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Urban Healthcare Initiative Program

What is Obesity

Obesity / Overweight

What does it actually mean to be Overweight or Obese?
At their most basic, the word “overweight” and “Obesity” are ways to describe having too much body fat.

In the U.S., among adults under the age of 70, obesity is second only to tobacco in the number of deaths it causes each year. As tobacco use continues to decline, and obesity rates continue to rise, the number of deaths due to obesity may soon exceed that of tobacco.

As reported by the Harvard School of Public health, like tobacco obesity causes or is closely linked with a large number of health conditions, including heart disease, stroke, diabetes, high blood pressure, unhealthy cholesterol, asthma, sleep apnea, gallstones, kidney stones, infertility, and as many as 11 types of cancers, including leukemia, breast, and colon cancer. No less real are the social and emotional effects of obesity, including discrimination, lower wages, lower quality of life and a likely susceptibility to depression.

Obesity isn’t necessarily a permanent condition. Diet, exercise, medications and even surgery can lead to weight loss. Yet it is much much harder to lose weight than it is to gain it. Prevention of obesity, beginning at an early age and extending across a lifespan could vastly improve individual and public health, reduce suffering, and save billions of dollars each year in health care costs.

For more information: www.Obesity.org

 

SOME COMPLICATIONS CAUSED BY OBESITY

HEALTH RISK CAUSED BY OBESITY (click here to read more)

  • Type 2 diabetes. Type 2 diabetes is a disease that occurs when your blood glucose, also called blood sugar, is too high.
  • High blood pressure. …
  • Heart disease. …
  • Stroke. …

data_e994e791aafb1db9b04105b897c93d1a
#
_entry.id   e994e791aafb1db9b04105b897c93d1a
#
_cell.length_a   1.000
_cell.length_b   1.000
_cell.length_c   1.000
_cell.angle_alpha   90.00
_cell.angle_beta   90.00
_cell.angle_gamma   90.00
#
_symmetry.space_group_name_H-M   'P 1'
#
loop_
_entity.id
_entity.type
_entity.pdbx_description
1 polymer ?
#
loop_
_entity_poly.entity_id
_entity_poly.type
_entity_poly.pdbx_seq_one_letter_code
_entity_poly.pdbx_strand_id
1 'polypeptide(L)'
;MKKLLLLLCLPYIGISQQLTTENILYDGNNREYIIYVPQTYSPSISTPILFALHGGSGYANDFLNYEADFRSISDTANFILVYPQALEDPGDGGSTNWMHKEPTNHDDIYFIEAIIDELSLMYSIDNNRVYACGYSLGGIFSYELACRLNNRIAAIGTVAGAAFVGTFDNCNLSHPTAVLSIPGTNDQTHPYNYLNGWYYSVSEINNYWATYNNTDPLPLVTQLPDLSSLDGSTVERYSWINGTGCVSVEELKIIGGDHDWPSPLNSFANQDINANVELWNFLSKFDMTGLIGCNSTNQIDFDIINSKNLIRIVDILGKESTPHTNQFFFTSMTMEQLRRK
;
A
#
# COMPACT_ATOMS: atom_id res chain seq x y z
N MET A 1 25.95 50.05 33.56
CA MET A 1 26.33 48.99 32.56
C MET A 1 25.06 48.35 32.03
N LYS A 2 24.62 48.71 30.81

• Sleep apnea. …
  • Metabolic syndrome. …
  • Fatty liver diseases. …
  • Osteoarthritis. …
  • Gallbladder diseases. …
  • Some cancers. …
OBESITY WEBSITE RESOURCES

Body Mass Index Chart

Overview

Obesity is a complex disease involving an excessive amount of body fat. Obesity isn’t just a cosmetic concern. It’s a medical problem that increases the risk of other diseases and health problems, such as heart disease, diabetes, high blood pressure and certain cancers.

There are many reasons why some people have difficulty losing weight. Usually, obesity results from inherited, physiological and environmental factors, combined with diet, physical activity and exercise choices.

The good news is that even modest weight loss can improve or prevent the health problems associated with obesity. A healthier diet, increased physical activity and behavior changes can help you lose weight. Prescription medications and weight-loss procedures are additional options for treating obesity.

Symptoms

Body mass index (BMI) is often used to diagnose obesity. To calculate BMI, multiply weight in pounds by 703, divide by height in inches and then divide again by height in inches. Or divide weight in kilograms by height in meters squared.

BMI Weight status
Below 18.5 Underweight
18.5-24.9 Normal
25.0-29.9 Overweight
30.0 and higher Obesity

Asians with BMI of 23 or higher may have an increased risk of health problems.

For most people, BMI provides a reasonable estimate of body fat. However, BMI doesn’t directly measure body fat, so some people, such as muscular athletes, may have a BMI in the obesity category even though they don’t have excess body fat.

Many doctors also measure a person’s waist circumference to help guide treatment decisions. Weight-related health problems are more common in men with a waist circumference over 40 inches (102 centimeters) and in women with a waist measurement over 35 inches (89 centimeters).

When to see a doctor

If you’re concerned about your weight or weight-related health problems, ask your doctor about obesity management. You and your doctor can evaluate your health risks and discuss your weight-loss options.

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